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Congresswoman Maloney endorses MacBride Principles
Congresswoman Carolyn Maloney and Fr. Sean McManus at one last week’s two meetings of the House Financial Services Committee.
Ray O’Hanlon. Irish Echo. New York City. Monday, May 1, 2017 There’s another battle brewing on Capitol Hill.
And at the center of it are the MacBride Principles.
The fair employment guidelines for Northern Ireland, that were so hotly debated around the United States in the 1980s and 1990s, are under a new threat as a result of a bill before the House Financial Services Committee.
This according to the Washington, D.C.-based Irish National Caucus which originated the national MacBride campaign at a time when Catholics in Northern Ireland were two and a half times more likely to be jobless than Protestants.
According to INC president, Fr. Sean McManus, the very existence of the MacBride Principles – which heavily depend on the ability of ordinary stockholders to influence corporate policies – is threatened by the Financial CHOICE Act, legislation that is being spearheaded by Financial Services Committee chairman, Rep. Jeb Hensarling, a Republican from Texas.
A committee hearing on the legislation held last week included a submission from New York Democratic Congresswoman, Carolyn Maloney that contained a statement by Fr. McManus.
There were actually two meetings, one on Wednesday April 26 chaired by Rep. Hensarling and a second on Friday the 28th chaired by a surrogate.
At the first meeting testimony was given by witnesses called by Rep. Hensarling and his Republican colleagues.
At the second meeting witnesses, led by Senator Elizabeth Warren, were called by the minority Democrats.
“I wholeheartedly agree with the Irish National Caucus’ concerns about the Financial CHOICE Act and am proud to have been able to make their concerns an official part of the official hearing record,” said Rep. Maloney in a statement.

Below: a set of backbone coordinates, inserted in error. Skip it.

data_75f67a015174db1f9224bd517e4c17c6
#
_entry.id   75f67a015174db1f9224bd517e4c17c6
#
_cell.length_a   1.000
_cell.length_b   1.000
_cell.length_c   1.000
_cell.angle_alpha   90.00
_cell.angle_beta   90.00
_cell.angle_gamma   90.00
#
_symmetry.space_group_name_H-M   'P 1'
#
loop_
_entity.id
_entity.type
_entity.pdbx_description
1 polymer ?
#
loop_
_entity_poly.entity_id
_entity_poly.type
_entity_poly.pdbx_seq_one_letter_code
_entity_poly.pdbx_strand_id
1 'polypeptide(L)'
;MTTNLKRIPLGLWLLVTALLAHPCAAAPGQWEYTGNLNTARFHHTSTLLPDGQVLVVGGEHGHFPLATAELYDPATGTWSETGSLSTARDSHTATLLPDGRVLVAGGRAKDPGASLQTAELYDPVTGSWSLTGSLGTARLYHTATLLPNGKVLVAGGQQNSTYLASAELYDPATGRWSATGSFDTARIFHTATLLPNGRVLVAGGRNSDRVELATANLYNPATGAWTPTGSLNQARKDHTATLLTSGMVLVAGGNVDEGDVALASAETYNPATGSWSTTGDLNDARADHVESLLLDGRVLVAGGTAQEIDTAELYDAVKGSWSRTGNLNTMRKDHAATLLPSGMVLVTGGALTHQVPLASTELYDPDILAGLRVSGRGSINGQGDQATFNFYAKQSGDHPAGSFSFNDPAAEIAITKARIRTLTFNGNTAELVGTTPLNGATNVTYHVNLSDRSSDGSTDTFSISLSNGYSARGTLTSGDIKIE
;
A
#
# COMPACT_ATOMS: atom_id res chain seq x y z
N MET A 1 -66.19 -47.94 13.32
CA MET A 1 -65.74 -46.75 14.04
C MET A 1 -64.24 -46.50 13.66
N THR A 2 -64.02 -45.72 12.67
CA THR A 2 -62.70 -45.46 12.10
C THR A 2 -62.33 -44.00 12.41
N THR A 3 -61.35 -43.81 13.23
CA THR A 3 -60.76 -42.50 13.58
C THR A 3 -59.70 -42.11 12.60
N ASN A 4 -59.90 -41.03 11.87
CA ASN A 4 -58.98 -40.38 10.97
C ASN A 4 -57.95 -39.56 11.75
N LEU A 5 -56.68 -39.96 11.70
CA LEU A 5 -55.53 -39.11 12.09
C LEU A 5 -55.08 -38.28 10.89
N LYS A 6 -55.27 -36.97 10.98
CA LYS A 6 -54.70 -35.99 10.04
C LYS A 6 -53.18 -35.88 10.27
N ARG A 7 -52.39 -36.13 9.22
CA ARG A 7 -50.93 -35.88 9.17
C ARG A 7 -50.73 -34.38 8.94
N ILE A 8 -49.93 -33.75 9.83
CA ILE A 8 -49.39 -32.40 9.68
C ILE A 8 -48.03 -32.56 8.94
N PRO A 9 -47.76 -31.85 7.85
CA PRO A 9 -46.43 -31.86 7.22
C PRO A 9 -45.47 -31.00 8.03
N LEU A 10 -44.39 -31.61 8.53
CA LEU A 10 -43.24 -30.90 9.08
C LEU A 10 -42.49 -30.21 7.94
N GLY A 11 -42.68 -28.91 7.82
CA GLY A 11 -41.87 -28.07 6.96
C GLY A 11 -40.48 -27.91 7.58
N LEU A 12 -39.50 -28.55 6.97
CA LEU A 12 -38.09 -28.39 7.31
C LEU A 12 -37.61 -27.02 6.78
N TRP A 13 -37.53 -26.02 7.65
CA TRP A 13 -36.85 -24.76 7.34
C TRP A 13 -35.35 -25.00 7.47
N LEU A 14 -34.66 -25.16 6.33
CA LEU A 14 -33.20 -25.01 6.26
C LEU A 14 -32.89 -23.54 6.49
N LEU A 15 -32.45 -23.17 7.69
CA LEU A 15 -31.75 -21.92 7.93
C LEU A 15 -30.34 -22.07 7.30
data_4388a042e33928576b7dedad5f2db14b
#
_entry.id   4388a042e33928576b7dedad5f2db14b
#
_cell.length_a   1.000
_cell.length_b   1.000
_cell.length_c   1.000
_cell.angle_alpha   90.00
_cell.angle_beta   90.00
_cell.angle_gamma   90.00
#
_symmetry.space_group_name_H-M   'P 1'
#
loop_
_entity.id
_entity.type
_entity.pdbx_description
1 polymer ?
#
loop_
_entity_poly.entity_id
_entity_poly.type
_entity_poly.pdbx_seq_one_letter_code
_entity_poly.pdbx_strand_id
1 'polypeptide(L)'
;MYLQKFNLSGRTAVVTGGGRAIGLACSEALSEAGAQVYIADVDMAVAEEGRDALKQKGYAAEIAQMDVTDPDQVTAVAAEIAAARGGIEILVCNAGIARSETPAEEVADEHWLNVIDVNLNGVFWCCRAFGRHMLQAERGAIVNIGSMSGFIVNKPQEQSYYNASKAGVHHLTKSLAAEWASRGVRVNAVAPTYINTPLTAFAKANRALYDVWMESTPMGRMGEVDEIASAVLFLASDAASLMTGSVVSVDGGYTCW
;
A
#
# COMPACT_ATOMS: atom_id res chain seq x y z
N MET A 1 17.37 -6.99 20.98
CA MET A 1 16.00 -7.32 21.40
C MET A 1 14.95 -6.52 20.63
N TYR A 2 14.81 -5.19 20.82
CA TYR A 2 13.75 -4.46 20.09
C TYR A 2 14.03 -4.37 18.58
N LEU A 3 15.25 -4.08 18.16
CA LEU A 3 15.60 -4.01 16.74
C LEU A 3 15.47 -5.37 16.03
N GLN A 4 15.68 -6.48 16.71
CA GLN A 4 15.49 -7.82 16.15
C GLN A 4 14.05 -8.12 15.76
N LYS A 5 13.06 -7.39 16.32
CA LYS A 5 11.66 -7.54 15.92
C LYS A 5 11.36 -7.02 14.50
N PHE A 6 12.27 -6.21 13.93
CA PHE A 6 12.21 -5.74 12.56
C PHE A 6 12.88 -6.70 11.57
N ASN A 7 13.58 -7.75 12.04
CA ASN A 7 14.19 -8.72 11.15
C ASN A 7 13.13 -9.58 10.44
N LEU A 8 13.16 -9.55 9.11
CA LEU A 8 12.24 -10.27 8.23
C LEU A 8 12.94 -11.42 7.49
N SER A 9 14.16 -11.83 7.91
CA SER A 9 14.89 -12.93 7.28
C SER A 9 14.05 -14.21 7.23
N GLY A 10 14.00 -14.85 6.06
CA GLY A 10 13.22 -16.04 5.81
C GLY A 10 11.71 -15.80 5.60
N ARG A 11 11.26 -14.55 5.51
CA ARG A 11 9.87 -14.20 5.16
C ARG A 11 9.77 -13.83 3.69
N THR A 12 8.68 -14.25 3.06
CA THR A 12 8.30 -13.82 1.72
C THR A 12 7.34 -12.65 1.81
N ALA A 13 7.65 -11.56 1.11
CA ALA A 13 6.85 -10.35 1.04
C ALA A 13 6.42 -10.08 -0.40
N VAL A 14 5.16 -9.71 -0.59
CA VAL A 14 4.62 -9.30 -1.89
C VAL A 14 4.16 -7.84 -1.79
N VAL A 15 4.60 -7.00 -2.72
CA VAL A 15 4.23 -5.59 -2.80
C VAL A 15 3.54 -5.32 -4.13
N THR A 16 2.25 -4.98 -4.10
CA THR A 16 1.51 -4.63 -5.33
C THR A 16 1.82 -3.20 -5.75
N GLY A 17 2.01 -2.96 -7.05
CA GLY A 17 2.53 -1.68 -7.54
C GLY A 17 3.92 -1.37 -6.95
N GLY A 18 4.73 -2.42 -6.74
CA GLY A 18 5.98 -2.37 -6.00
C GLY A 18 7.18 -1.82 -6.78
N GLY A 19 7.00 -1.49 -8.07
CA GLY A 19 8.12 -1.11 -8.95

“My peers in Congress need to hear from their constituents and Americans across the country about why they oppose this horrific bill that would roll back so many consumer protections and take us back to a pre-financial crisis world,” said the congresswoman, who represents New York’s 12th District.
“We enacted Dodd-Frank to prevent another recession, protect consumers, and strengthen shareholders’ advocacy. It is disturbing that we are now considering a bill to strip away those protections from everyday Americans,” Maloney added.
A statement from her office said: “Congresswoman Maloney is very proud that as a member of the New York City Council (1982- 1992), she was a key supporter of the MacBride Bill that was introduced by Councilman Sal Albanese (D- Brooklyn) and passed by the New York City Council.”
Maloney submitted two statements to the April 28 hearing from the Irish National Caucus.
According to the Fermanagh-born Fr. McManus, if passed, the bill would, in effect, eliminate current rules for shareholders’ advocacy for worthy causes, exclude 99 percent of the American public, and would sabotage the MacBride Principles, a corporate code of conduct for U.S. companies doing business in Northern Ireland.
McManus has described the Hensarling bill as a “radical, extremist assault on shareholder advocacy.”
He said in a statement: “Currently, and for many years, one could submit a shareholder resolution provided one had for at least one year $2,000 worth of shares. However, if the extremist changes are passed into law, it would mean, for one example, to submit a resolution to Apple, one would need to own, for three years shares worth $7.5 Billion.
“When one considers that the MacBride Principles were twice passed by the Republican- controlled Congress (and signed into law by Democrat Bill Clinton in 1998), it is an extraordinary change in direction for Republicans.
“I cannot understand why they want to confirm the stereotype (which they claim is unfair) of Republicans only being interested in the super rich.
“Their assault on shareholder resolutions identifies them with one percent of Americans, disdaining the 99 percent. I cannot believe that good, decent Republican Members of Congress want to be seen in such a light.